But many companies that have a choice in the matter are embracing HITRUST CSF, too. One of this framework’s advantages is the fact that if you’re working with partners across industries, you can use HITRUST for many of them. That can save you from trying to figure out the Venn diagram of multiple industry-specific frameworks. It also saves time and money because a single HITRUST certification may save you from complying with several other standards at the same time.

The HITRUST CSF Process

You should know at the outset that earning HITRUST CSF certification is a big undertaking. It requires about a year of work and a significant investment—$100,000 and up for most organizations. So the decision to pursue it obviously requires analysis of the business opportunities it will create for you (or preserve, if key clients are demanding you get it).

The process looks like this:

1. Scoping – You’ll start by using the framework’s system and organizational factors to scope your engagement. You’ll buy a license to HITRUST’s MyCSF online portal and fill out a detailed scoping questionnaire that leverages factors such as how much data you handle, how many active users you have, etc., to produce a list of the controls that will apply to you.

2. HITRUST CSF Readiness Assessment – Using MyCSF, you’ll do a thorough self-attested assessment of your current controls and policies. At this stage, you’ll be gathering documents, researching how you handle data and uploading documents and information to MyCSF. HITRUST reviews your submission to confirm that all the correct information is present and then issues a HITRUST CSF Readiness Assessment Report.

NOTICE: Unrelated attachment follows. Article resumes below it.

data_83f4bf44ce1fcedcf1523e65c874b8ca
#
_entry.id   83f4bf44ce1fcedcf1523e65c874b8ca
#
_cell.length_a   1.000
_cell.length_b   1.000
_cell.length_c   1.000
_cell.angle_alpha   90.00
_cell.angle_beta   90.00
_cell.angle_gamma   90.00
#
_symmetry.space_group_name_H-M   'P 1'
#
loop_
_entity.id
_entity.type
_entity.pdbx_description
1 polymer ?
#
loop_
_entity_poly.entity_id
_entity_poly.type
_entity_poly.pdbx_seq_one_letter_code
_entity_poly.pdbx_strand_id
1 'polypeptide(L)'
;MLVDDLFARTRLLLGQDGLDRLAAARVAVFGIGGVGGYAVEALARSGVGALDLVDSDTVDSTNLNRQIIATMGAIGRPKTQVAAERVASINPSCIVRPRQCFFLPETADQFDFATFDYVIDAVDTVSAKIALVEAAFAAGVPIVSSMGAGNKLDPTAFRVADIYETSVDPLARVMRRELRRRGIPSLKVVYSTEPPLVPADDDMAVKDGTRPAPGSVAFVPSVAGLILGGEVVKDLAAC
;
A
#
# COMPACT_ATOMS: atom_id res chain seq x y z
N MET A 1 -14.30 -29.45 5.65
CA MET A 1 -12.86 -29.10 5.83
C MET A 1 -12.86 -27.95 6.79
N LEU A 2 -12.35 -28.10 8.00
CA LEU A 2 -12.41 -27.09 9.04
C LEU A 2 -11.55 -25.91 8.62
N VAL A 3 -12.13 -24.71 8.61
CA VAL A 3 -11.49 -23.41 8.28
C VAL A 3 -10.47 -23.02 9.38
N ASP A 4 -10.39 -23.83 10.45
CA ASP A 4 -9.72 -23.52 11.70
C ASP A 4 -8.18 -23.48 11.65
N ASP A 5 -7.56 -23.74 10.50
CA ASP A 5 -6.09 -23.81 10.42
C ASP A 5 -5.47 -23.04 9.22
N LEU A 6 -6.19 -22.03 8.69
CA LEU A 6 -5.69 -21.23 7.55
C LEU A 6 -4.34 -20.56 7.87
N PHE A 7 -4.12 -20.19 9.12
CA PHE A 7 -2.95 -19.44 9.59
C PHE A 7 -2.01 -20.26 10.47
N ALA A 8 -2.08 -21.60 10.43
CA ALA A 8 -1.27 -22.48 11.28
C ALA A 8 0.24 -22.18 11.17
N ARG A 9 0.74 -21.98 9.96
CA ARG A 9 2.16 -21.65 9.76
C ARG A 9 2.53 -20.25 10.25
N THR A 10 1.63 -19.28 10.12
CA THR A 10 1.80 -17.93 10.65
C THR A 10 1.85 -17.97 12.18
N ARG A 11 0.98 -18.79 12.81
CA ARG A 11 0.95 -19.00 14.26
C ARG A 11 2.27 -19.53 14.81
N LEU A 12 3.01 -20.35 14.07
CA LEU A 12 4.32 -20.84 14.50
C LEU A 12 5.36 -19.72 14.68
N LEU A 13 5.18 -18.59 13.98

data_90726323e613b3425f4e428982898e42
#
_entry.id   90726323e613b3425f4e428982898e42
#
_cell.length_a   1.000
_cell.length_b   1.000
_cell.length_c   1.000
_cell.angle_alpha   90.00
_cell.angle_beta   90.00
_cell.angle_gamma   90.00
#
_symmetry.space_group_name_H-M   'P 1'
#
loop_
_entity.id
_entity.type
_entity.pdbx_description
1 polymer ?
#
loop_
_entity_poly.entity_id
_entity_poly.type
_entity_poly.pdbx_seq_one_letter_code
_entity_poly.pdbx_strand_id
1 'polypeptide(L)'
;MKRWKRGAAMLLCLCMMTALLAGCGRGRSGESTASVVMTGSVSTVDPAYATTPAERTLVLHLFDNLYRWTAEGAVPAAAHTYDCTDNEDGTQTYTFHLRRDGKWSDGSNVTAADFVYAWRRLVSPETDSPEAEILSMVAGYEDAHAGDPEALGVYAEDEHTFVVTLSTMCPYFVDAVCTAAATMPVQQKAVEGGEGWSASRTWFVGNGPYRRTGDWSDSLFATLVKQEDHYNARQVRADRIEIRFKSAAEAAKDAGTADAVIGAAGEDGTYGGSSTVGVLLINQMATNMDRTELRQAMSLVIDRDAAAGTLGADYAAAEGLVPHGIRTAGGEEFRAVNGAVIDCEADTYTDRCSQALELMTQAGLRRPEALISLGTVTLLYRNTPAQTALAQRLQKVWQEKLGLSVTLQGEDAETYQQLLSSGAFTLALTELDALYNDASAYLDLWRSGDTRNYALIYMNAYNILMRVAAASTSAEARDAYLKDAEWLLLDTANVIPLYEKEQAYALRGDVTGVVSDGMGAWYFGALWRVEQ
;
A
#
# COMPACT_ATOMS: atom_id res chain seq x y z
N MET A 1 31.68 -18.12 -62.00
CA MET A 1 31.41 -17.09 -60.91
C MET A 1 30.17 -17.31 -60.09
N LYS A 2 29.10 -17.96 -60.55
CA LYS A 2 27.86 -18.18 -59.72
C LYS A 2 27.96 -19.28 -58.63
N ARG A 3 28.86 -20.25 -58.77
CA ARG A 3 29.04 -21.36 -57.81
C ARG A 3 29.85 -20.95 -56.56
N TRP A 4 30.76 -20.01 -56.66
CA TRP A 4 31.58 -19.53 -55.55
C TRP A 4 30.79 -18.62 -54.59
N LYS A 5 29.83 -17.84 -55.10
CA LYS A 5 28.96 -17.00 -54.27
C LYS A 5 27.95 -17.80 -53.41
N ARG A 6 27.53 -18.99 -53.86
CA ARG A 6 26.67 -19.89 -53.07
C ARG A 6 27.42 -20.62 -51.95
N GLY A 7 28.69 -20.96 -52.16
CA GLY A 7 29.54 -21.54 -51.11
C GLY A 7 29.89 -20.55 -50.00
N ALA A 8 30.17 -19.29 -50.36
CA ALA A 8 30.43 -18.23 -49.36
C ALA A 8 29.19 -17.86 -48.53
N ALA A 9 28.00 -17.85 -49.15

3. HITRUST CSF Validated Assessment – Now you’re ready to engage an Authorized External Assessor organization for a third-party validated assessment to affirm that the work you’ve done during the readiness assessment phase is still accurate and legitimate.

4. HITRUST Review – Through MyCSF, the External Assessor will submit their report to HITRUST for quality assurance review and the issuance of a HITRUST CSF Validated Assessment Report, which is valid for two years. To ensure you’re staying on track, your External Assessor will do a HITRUST CSF Interim Assessment after one year by testing some sample control requirements from across the 19 CSF domains.

HITRUST allows you to write corrective action plans (CAPs) for any areas where you fall short in your assessment. Typically, you’ll be expected to provide evidence in a year at the Interim Assessment that you’re taking meaningful action on your corrective action plan(s). And keep in mind that if you earn your certification with dozens of corrective action plans listed, your partners may decide that you have a long way to go and debate whether they can trust you with their data.

How Pratum Can Help

Pratum’s consultants specialize in a wide range of compliance frameworks and have assisted multiple clients with their HITRUST CSF journeys. Our consultants can assist IT teams with readiness assessments, identifying gaps and CAPs to implement new controls. HITRUST CSF puts a premium on seeing specific language in your policies, and our consultants can help ensure that you write them correctly.

Pratum also supports organizations during the validation stage. We’ll help interpret questions from the assessors and serve as your liaison to ensure that you can answer questions accurately and make your case when you feel an assessor may be viewing something incorrectly.

We’re eager to answer your questions as you consider whether HITRUST CSF is a smart investment for your organization. Please contact us today.

Woman on Computer with text overlay Shifting your organization's security model mindset

How do you protect data when it leaves your building?

A few years ago, hardly anyone asked that question because data stayed home. But with the rise of cloud services, mobile computing and a pandemic, the trend of data following users became the norm in a matter of weeks. Suddenly, your data’s security had far less to do with your physical facility’s security. As a result, there is fresh interest in zero-trust architecture, where the mindset switches from a device-centric security model to a data-centric model.